If we are to look for a common thread among the articles in this edition of the magazine, it is very simple: if we want to make a lasting impression on the families we meet, we can no longer use the “one size fits all” approach.
In rethinking admissions, cultural aspects cannot be disregarded. In fact, paying attention to these details will show families you truly care and are interested in who they are. Here are a few tips about the way you can bring this detail into your work:
1. Make sure you know something about the family you are meeting
How disturbing is it to spend over 30 minutes completing a form and see that the person in front of you has no idea who you are? For the admission professional today, it is a must to welcome families having as much knowledge as possible about them. Make that sure you ask their company/relocation agent for any details they can provide or that you read the completed application/inquiry form before they arrive.
2. Read/Find out details about the various cultural norms
Spend time reading on or talking to current families about cultural aspects. It is always very useful to know as much as possible about different gestures’ meanings, intimate space perceptions or stereotypes. This will help avoid embarrassing or strange situations when you interact with the family.
3. Know and be prepared to talk about areas of interest to each culture…
If you speak with experienced admissions professionals, they will tell you that, depending on their culture, families will focus on certain aspects more than on others. Whether it is discounts, academic scores, activities and creativity, it is useful to know what is the area that you need to concentrate on during the meeting.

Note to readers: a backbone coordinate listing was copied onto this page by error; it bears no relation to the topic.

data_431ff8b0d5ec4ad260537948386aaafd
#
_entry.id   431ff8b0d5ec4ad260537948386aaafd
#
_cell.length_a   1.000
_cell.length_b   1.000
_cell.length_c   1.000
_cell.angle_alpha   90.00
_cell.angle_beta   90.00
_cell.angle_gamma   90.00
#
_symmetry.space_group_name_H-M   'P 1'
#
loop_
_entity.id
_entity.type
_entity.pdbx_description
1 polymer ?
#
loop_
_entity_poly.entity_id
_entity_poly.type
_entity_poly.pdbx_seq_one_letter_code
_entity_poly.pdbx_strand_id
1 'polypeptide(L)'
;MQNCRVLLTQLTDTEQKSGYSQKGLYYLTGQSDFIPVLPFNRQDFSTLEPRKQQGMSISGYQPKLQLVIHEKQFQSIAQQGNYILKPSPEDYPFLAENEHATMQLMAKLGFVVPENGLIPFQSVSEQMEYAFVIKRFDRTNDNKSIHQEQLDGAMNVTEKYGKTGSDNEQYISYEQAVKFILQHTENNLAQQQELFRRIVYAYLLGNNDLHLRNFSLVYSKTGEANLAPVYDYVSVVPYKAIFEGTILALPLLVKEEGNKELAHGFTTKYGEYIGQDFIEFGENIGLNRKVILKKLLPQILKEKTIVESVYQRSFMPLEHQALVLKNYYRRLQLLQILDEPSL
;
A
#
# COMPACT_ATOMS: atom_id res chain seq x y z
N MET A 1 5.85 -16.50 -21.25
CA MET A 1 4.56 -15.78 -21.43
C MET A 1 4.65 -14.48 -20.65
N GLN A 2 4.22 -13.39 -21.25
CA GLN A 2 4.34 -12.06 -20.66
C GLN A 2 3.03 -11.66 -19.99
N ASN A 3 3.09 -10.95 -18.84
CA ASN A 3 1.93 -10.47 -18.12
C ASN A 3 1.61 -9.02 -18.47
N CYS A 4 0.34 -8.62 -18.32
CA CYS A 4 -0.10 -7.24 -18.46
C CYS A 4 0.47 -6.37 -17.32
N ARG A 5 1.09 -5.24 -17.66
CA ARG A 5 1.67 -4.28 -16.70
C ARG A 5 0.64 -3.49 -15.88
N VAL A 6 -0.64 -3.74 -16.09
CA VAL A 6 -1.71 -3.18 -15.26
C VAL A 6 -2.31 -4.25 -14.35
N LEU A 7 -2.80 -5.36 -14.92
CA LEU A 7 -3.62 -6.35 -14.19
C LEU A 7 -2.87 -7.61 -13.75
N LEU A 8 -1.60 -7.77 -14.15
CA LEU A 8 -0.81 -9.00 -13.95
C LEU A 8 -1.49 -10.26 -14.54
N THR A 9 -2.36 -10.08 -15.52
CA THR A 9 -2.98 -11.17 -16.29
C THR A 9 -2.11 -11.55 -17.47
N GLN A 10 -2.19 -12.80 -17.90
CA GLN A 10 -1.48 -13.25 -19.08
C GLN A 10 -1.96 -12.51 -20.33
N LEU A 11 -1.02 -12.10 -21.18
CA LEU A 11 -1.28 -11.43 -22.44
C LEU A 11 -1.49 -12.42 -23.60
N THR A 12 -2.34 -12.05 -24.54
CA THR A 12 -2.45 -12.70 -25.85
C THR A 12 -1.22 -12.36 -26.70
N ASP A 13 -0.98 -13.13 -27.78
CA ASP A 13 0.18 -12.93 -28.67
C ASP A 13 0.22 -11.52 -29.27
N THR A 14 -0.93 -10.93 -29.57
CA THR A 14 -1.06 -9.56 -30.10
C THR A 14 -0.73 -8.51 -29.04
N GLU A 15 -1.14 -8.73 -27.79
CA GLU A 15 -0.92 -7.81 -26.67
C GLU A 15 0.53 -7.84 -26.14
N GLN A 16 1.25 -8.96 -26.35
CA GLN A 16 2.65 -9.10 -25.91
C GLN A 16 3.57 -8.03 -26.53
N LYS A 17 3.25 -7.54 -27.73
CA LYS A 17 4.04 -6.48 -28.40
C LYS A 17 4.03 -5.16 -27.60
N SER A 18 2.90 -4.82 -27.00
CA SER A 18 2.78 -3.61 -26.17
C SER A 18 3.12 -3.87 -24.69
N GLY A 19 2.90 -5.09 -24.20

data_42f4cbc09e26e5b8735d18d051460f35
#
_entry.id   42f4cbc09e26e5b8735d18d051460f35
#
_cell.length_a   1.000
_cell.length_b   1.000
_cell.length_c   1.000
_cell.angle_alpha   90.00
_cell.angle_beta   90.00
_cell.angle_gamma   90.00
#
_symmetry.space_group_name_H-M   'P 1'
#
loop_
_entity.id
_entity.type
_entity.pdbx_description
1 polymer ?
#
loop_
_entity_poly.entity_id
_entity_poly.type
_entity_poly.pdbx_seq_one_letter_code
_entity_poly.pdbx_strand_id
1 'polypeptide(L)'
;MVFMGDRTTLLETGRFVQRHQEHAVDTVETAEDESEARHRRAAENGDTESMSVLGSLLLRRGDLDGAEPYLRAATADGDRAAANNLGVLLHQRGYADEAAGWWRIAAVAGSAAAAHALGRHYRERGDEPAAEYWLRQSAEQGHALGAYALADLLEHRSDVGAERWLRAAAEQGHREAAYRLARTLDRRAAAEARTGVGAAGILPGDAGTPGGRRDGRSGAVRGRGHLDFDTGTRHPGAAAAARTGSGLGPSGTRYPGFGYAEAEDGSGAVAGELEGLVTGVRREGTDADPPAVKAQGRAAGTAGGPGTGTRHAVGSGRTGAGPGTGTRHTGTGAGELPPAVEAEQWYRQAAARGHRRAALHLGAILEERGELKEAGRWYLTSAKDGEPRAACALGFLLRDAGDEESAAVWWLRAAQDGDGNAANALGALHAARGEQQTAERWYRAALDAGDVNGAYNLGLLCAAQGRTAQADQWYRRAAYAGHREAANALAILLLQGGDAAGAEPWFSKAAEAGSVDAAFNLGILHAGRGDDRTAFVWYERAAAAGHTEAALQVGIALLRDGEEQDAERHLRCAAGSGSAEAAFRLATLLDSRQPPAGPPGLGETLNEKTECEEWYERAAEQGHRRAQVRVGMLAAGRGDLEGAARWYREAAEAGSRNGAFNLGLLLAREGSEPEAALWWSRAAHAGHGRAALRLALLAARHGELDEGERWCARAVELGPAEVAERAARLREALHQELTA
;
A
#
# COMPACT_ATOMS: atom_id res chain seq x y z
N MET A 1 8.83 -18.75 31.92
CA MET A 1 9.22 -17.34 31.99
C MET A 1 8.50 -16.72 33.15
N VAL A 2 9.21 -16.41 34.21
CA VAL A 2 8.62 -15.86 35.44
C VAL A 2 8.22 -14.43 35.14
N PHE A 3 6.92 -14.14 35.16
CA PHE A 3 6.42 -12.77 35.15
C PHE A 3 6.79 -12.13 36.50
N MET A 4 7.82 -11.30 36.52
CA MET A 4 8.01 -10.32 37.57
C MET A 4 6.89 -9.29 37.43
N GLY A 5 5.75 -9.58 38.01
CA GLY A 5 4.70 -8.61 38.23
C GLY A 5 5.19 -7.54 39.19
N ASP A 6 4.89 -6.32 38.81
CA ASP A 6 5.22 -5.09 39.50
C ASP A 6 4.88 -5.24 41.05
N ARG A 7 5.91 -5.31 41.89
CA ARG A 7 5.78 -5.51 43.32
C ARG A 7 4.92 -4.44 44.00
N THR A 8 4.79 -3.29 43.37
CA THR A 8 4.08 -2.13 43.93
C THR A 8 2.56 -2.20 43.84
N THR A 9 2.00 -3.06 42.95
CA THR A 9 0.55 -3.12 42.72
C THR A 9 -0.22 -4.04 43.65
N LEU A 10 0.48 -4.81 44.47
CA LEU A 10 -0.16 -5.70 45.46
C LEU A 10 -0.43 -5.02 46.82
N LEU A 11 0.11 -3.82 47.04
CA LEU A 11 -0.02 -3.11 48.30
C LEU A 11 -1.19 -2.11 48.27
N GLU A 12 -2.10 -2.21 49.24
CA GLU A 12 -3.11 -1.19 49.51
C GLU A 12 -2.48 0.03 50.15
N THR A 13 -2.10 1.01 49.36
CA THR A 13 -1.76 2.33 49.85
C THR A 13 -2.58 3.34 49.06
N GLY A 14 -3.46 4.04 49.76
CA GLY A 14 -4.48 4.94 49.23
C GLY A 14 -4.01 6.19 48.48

4. … but don’t judge and use stereotypes
While all the above is helpful and true, stay away from judgment and from labeling people before you meet them. The key is that you are aware of cultural dos and don’ts but that you keep an open mind and really look at the people in front of you as individuals.
While we may think that we are being extra-helpful by bringing along a translator, make sure you discuss this aspect with the family you are about to meet, or at least inform them ahead of time. It may be insulting as the family considers they speak English quite well and they cannot understand the need for a translator. Also, make sure you vet your translators well – it is quite embarrassing to bring someone along to help when they don’t speak the language well.
6. Share the culture of the country you are in
It is true that families visit primarily to find out information about the school and admissions process but they are also looking for information about the country they are going to move into. Whether you are a local or not make sure you have information for them, resources, catalogs, maps, etc.
7. Use every meeting as an opportunity for learning
Pay attention – this is always the best advice. If you pay attention during your meetings you will be able to gather information to help you in all of the above.
8. Match families
Know your helpful families, the ones who can share their information and time with new families of the same nationality. Reach out to them each time you meet a new family that is really struggling. Knowing your families well will help make fruitful connections and many times represents the difference between a yes or a no when prospective parents make their choice of schools.
9. Pay attention to the way your office is designed/photos on the wall and messages
The admissions office is the first room in the school that a prospective family will spend time in. Look closely at the office design and at the photos and messages that can be seen by your visitors. Make sure none of these messages are offensive or racist. Your personal opinions and views do not matter when you are in that office – that is a safe space you are creating for all families and it is representative of the school not of yourself.
10. Be internationally minded
People are different. We all are born and live in different families, are raised with different principles and frames of mind. International schools are unique environments where we all aim to grow and help develop internationally minded citizens. It would be extremely hard to work and be successful in a place like this if you are not internationally minded yourself. Remember: others, with their differences may also be right. Embrace difference, learn from it and see the beauty of the world in its variety.